Do you know the difference between fitness and health?
Written by Meagan Simpson, Studio Manager at Ashfield. Article from May 2015
Most people believe being healthy and being fit are one and the same. In reality, they can be separate states of physical being. You can be really fit, and not very healthy, and you can be very healthy and not very fit. The best benefits are found with trying to get a balance out of both sides, this requires us to identify the difference between fitness and health.
So let’s define the difference. Health has been defined by the World Health Organisation as a state of complete physical, mental and social well-being, and not merely the absence of disease or infirmity. It includes aging well, longevity, quality of life, freedom from pain etc.
Fitness, on the other hand, is defined as a set of attributes that people have or achieve that relates to the ability to perform physical activity. Fitness is made up of many components, and the following factors need to be considered when discussing fitness levels:
1. Endurance (Cardiovascular and Cardio-Respiratory): This is your body’s ability to use and deliver oxygen to your body.
2. Stamina (Muscular Endurance): This is your body’s ability to store, process, and use energy.
3. Strength: This is the ability of your muscles or a muscular unit to apply force.
4. Flexibility: The ability to maximize the range of motion of a joint.
5. Power: The ability of your muscles to maximize their force in a minimum amount of time.
6. Speed: The ability to minimize the amount of time it takes you to accomplish a task or movement.
7. Coordination: The ability to combine several different movement patterns in a single distinct movement.
8. Accuracy: The ability to control a movement in a given direction or intensity.
9. Agility: The ability to minimize the time going from one movement to another.
10. Balance: The ability to control the centre of gravity of your body in relation to your support base.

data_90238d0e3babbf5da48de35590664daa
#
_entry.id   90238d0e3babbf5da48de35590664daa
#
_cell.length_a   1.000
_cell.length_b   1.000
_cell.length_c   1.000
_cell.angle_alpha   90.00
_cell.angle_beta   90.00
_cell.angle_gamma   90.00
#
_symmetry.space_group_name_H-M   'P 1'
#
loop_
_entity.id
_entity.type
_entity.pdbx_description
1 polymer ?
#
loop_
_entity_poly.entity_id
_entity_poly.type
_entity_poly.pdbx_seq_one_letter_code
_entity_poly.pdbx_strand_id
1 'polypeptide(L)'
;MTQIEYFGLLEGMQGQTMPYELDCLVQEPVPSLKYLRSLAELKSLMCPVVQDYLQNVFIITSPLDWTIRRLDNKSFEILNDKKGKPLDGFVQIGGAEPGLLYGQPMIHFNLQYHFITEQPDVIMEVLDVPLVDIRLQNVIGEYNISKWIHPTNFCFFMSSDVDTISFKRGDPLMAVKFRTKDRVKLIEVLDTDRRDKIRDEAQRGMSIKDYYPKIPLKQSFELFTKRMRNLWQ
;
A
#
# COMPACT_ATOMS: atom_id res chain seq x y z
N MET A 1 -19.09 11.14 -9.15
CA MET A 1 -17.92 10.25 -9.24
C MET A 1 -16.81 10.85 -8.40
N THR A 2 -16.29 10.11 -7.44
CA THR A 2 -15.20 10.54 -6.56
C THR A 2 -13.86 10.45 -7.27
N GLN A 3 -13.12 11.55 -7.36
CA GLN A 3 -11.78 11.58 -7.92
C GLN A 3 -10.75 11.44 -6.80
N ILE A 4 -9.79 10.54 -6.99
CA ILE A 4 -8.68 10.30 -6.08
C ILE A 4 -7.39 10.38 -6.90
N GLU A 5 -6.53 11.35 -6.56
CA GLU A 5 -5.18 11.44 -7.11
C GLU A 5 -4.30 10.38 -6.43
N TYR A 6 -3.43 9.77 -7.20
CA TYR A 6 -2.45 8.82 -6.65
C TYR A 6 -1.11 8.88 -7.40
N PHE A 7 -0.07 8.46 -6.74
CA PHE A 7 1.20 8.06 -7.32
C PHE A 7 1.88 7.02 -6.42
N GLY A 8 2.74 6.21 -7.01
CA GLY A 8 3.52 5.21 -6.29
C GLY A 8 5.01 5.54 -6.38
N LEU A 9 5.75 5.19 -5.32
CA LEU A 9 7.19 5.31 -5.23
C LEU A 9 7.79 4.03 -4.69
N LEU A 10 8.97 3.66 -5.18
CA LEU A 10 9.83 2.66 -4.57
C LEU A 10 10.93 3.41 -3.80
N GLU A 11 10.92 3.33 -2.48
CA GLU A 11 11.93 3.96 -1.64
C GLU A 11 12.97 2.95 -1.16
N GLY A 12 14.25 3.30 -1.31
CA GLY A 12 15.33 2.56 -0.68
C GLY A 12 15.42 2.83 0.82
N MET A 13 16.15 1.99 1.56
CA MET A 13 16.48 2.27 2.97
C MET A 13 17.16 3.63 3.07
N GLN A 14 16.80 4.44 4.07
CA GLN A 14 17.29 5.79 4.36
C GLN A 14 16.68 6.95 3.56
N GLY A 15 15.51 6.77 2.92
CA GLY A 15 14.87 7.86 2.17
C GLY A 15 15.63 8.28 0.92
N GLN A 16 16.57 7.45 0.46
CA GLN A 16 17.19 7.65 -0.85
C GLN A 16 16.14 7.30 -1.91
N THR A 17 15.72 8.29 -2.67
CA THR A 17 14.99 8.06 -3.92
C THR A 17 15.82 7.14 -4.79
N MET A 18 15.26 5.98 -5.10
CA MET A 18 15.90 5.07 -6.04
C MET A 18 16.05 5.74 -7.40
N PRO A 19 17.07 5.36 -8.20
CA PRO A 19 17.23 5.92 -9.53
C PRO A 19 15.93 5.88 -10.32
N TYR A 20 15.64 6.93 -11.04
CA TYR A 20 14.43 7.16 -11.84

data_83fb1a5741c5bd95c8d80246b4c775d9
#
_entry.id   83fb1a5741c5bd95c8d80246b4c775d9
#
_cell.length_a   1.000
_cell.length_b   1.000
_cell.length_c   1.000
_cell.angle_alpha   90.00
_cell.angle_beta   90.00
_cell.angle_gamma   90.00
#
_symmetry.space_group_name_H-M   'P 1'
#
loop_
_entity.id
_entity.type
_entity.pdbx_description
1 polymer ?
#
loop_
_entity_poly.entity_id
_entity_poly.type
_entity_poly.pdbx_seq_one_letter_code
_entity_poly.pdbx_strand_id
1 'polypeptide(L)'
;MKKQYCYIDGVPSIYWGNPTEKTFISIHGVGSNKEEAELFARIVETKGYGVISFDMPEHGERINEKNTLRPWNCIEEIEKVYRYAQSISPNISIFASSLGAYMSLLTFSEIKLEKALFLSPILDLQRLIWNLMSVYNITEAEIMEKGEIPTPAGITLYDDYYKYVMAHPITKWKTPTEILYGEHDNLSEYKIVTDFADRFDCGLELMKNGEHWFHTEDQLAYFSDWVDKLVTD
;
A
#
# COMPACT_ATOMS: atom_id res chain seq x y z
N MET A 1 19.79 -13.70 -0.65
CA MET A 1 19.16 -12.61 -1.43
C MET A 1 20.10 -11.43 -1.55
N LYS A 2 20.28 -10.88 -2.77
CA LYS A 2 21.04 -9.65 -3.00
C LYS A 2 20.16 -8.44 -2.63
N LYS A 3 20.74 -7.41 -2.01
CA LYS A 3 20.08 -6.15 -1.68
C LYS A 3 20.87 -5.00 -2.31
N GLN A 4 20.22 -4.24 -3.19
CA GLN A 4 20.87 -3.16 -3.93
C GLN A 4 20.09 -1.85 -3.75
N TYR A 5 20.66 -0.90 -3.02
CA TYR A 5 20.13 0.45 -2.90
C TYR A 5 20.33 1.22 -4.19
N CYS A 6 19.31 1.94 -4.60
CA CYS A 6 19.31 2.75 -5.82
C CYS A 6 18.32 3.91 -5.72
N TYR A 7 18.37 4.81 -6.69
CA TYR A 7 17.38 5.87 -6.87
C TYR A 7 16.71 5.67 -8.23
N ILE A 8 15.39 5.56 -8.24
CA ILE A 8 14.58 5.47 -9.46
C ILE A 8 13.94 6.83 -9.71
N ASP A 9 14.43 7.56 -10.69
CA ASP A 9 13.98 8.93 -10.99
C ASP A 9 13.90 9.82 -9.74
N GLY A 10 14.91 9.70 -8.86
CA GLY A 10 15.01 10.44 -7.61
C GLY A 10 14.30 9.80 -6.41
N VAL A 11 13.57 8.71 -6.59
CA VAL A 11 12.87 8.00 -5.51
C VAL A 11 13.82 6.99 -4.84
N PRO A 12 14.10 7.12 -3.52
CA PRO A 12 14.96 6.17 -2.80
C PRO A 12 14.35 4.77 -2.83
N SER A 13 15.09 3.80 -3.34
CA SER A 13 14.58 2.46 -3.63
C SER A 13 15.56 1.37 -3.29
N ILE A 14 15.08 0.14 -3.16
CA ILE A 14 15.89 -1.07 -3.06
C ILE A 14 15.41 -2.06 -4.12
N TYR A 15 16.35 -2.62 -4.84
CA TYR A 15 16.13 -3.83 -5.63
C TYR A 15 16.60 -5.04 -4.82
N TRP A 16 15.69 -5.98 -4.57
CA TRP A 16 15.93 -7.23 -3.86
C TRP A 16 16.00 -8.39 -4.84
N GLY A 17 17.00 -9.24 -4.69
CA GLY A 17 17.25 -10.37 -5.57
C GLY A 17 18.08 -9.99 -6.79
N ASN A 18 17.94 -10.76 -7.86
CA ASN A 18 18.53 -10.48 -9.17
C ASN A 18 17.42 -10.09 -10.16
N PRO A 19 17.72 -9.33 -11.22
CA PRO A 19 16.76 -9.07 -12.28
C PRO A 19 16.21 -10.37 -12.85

Fitness involves activity of some sort that stimulates various systems of the body and maintains a certain condition within the body. Health, on the other hand, involves every system of the body and is only achieved through a lifestyle that supports health. For instance, if a client of mine tells me that they have neglected to eat properly, ignored the fat content, and ate mostly processed foods, all the exercise in the world couldn’t possibly correct the damage done from such a lifestyle. Exercise won’t remove the damage from chemicals, or improve immune system damage or weakness from depleted foods. Only sound nutrition can support good health. Of course, fitness can ALSO support health and WILL improve health if it is part of a WAY OF LIFE. Our health is mainly the result of thousands of daily nutritional decisions.
As you continue on your personal health journey, or if you are just getting back on track, ask yourself this simple question: “Am I on the road to becoming fit and healthy, or just fit?” If your answer is “just fit,” try incorporating other aspects of wellness into a more comprehensive plan that revolves around the combination of physical, mental, emotional and spiritual health. If it is simply healthy to get the doctor off your back, ask yourself what can I do to achieve more and live life to the fullest? Healthy is good but if you can’t walk up the stairs without puffing and being tired all day, or enjoy a holiday, whats its worth? Talk to your Exercise Physiologist and ensure you are addressing both sides of the equation, set both health and fitness/performance goals. Then step back and watch as you thrive.
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